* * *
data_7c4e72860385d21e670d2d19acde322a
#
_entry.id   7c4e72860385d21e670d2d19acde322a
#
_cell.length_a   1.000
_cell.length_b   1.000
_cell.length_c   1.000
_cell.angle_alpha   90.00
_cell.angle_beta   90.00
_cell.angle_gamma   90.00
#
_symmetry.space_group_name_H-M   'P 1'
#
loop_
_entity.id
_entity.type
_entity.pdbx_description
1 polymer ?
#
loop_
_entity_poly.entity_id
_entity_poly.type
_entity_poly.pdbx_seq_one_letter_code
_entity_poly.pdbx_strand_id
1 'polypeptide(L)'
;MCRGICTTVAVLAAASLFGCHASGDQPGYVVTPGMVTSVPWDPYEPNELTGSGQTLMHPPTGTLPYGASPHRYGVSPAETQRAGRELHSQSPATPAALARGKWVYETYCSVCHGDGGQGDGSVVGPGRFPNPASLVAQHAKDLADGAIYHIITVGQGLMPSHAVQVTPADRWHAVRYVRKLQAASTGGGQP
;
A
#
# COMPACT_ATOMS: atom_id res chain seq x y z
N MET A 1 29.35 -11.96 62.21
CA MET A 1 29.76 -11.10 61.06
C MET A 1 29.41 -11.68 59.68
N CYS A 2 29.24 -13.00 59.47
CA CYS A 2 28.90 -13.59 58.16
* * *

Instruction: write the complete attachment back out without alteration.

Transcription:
data_7c4e72860385d21e670d2d19acde322a
#
_entry.id   7c4e72860385d21e670d2d19acde322a
#
_cell.length_a   1.000
_cell.length_b   1.000
_cell.length_c   1.000
_cell.angle_alpha   90.00
_cell.angle_beta   90.00
_cell.angle_gamma   90.00
#
_symmetry.space_group_name_H-M   'P 1'
#
loop_
_entity.id
_entity.type
_entity.pdbx_description
1 polymer ?
#
loop_
_entity_poly.entity_id
_entity_poly.type
_entity_poly.pdbx_seq_one_letter_code
_entity_poly.pdbx_strand_id
1 'polypeptide(L)'
;MCRGICTTVAVLAAASLFGCHASGDQPGYVVTPGMVTSVPWDPYEPNELTGSGQTLMHPPTGTLPYGASPHRYGVSPAETQRAGRELHSQSPATPAALARGKWVYETYCSVCHGDGGQGDGSVVGPGRFPNPASLVAQHAKDLADGAIYHIITVGQGLMPSHAVQVTPADRWHAVRYVRKLQAASTGGGQP
;
A
#
# COMPACT_ATOMS: atom_id res chain seq x y z
N MET A 1 29.35 -11.96 62.21
CA MET A 1 29.76 -11.10 61.06
C MET A 1 29.41 -11.68 59.68
N CYS A 2 29.24 -13.00 59.47
CA CYS A 2 28.90 -13.59 58.16